Buddhism: Just for Asians?

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Re: Buddhism: Just for Asians?

Postby OregonBuddhist » Fri Oct 05, 2012 8:45 am

Masaru wrote:Addressing the original topic of the thread, I suspect the reason Asians might seem reluctant to share their tradition with white people is that they're afraid whitey will come along and take out everything he doesn't like, start telling them what they're "doing wrong," and then take credit for the whole religion from the beginning, claiming that white people invented it. Which, historically, is what white people always do. The Nichiren sect, however, is "evangelical" in that it practices shakabuku, and shakabuku provides a corrective mechanism that keeps adherents from straying too far from the basic tenets and practices of the tradition. Homey don't play that. Joking but not.


Thanks for the response. I'm very familiar with the things you mention, because I grew up in a black neighorhood -- in Portland, Oregon, if you can believe it. (Yes, there IS a black neighorhood in Portland. My high school was 65% black.) And I noticed that you mentioned you are a "guido-looking Mexican American." Hmmm.... So am I. Sort of. You see, the only father I ever knew -- technically speaking, he was a stepfather -- was Mexican American, born in a migrant camp in Texas. He was friend with Cesar Chavez, whom I met when I was a little boy. I'm the little ("white") boy in this advertisment for Colegio Cesar Chavez, the first "chicano" college in the United States: http://oregondigital.org/cdm4/item_view ... =/cultural As for the "guido" part, well, my biological father is full-blooded Italian. So, I'm Italian American raised by a Mexican American father, which sort of approximates your self-description. Sort of. (I'm sure you're aware that "guido" usually refers to Italians.)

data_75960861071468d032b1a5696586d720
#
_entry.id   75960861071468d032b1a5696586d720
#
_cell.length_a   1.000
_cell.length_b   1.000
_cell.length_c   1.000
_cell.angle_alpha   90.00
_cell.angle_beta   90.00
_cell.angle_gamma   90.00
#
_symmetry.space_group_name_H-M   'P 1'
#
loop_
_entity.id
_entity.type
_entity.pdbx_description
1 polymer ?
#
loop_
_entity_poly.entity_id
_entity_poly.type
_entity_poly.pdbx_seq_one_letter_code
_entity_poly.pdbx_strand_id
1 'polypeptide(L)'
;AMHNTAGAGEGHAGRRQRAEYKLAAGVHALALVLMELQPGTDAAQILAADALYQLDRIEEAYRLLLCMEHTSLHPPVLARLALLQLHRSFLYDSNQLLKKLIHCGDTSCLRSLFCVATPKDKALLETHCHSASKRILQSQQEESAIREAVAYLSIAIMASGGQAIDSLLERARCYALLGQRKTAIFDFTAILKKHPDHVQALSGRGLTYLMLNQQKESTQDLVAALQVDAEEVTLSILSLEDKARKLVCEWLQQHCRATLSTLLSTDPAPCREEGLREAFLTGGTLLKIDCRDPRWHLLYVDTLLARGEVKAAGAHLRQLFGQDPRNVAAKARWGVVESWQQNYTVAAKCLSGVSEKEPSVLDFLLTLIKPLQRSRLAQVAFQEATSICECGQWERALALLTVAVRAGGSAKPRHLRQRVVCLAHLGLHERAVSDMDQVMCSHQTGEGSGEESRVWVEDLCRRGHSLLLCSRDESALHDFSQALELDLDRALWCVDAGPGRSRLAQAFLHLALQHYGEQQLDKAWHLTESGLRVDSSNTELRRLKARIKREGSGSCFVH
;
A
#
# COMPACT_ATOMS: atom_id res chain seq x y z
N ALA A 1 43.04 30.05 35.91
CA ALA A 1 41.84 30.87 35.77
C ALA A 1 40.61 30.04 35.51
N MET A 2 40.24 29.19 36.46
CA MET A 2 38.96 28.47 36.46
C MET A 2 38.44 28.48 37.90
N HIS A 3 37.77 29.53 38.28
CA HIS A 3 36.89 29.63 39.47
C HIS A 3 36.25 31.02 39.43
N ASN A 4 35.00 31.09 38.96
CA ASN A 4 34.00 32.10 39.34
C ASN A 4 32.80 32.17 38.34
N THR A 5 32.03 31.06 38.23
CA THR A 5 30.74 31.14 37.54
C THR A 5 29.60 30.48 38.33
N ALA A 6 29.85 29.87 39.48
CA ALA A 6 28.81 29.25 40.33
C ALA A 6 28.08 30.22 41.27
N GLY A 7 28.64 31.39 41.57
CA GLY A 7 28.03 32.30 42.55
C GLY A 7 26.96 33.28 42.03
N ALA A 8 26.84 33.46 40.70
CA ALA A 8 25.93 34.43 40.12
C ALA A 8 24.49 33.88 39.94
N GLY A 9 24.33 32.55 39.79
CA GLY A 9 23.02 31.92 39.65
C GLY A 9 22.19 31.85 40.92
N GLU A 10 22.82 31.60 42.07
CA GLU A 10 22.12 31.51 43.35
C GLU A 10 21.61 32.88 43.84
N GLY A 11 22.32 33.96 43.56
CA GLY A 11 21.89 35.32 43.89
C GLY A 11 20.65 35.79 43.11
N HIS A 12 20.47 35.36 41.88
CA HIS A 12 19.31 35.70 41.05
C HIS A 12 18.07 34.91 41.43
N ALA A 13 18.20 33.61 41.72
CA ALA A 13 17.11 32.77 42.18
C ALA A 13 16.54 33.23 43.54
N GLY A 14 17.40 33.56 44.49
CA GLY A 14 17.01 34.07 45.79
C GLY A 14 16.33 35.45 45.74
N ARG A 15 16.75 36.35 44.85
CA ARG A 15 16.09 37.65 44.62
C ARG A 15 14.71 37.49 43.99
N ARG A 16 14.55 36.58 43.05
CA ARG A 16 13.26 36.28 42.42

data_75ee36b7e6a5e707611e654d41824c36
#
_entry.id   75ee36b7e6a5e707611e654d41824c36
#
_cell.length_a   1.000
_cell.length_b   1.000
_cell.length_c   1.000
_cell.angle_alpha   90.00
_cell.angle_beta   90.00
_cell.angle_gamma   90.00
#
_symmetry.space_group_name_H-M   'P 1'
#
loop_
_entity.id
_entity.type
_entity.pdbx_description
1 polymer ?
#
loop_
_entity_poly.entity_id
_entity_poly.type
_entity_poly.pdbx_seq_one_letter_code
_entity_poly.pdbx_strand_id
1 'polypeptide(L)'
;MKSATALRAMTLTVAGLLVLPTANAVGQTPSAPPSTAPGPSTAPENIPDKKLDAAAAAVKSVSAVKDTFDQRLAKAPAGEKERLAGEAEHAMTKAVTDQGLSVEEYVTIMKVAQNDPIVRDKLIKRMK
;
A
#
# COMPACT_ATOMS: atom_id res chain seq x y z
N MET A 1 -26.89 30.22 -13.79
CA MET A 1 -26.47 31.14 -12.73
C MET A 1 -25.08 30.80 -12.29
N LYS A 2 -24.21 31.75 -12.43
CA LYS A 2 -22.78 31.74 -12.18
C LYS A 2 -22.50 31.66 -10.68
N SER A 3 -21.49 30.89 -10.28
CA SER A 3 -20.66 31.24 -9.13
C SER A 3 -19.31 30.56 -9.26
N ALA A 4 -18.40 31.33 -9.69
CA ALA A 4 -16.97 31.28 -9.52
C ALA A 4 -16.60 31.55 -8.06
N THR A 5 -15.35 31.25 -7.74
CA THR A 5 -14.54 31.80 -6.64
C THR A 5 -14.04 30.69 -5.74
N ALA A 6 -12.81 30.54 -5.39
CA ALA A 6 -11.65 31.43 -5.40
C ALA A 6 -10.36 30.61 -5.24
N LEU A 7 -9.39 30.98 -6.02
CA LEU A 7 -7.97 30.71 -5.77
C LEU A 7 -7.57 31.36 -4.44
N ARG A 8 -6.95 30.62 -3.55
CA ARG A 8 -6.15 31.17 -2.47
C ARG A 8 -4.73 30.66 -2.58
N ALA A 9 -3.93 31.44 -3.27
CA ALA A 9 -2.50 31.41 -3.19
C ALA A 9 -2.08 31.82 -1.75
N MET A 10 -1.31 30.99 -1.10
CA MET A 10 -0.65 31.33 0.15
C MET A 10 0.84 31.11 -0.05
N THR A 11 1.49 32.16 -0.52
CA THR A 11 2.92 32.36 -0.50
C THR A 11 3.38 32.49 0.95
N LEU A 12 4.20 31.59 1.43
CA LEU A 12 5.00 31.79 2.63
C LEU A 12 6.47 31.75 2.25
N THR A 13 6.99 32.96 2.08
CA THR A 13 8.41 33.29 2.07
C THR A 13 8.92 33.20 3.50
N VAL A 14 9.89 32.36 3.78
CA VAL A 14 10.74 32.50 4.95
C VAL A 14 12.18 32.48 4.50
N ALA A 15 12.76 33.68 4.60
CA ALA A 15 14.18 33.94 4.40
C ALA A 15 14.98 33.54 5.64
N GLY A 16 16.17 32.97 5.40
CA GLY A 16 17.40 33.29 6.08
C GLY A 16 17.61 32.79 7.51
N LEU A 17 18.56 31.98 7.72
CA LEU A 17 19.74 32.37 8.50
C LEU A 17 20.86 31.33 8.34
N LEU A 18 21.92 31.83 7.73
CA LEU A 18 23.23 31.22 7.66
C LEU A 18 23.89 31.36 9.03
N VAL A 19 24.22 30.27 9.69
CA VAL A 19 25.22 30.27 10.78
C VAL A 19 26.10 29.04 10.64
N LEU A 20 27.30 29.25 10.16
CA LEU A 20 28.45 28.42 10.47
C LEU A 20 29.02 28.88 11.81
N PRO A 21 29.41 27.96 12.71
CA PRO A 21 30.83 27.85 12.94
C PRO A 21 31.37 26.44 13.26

I should clarify, by the way, that the original question was rhetorical. And I should also mention that I really haven't ever felt any rejection from any Asians for being a Buddhist. If anything, my own hyper-sensitivity to seeming respectful to Buddhist culture and Asian cultures has made me insecure in some situations. In other words, I don't want to look like a big out-of-place "tourist." But then I also forgot to mention the following: at the Nichiren temple I attend, I actually got a lot of good feedback (from people of Asian descent) when they saw that I had the Hoben and Juryo chapters memorized. Actually, come to think of it, that may've been where this issue started with me. I had the chants memorized, and some members of the congregation (who are Asian) didn't. I was afraid that my appearance combined with the fact that I have the chapters memorized may make me look like a "show off" -- which I'm not at all. I have the chapters memorized because they've helped me hold my life together for the past two years.

Thanks for the response.
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Re: Buddhism: Just for Asians?

Postby OregonBuddhist » Fri Oct 05, 2012 8:52 am

I completely agree with this statement. I don't believe that "race" even really exists. I had a science teacher who said that if the concept of "race" was truly a scientific concept, then we wouldn't be able to have children with people of other races.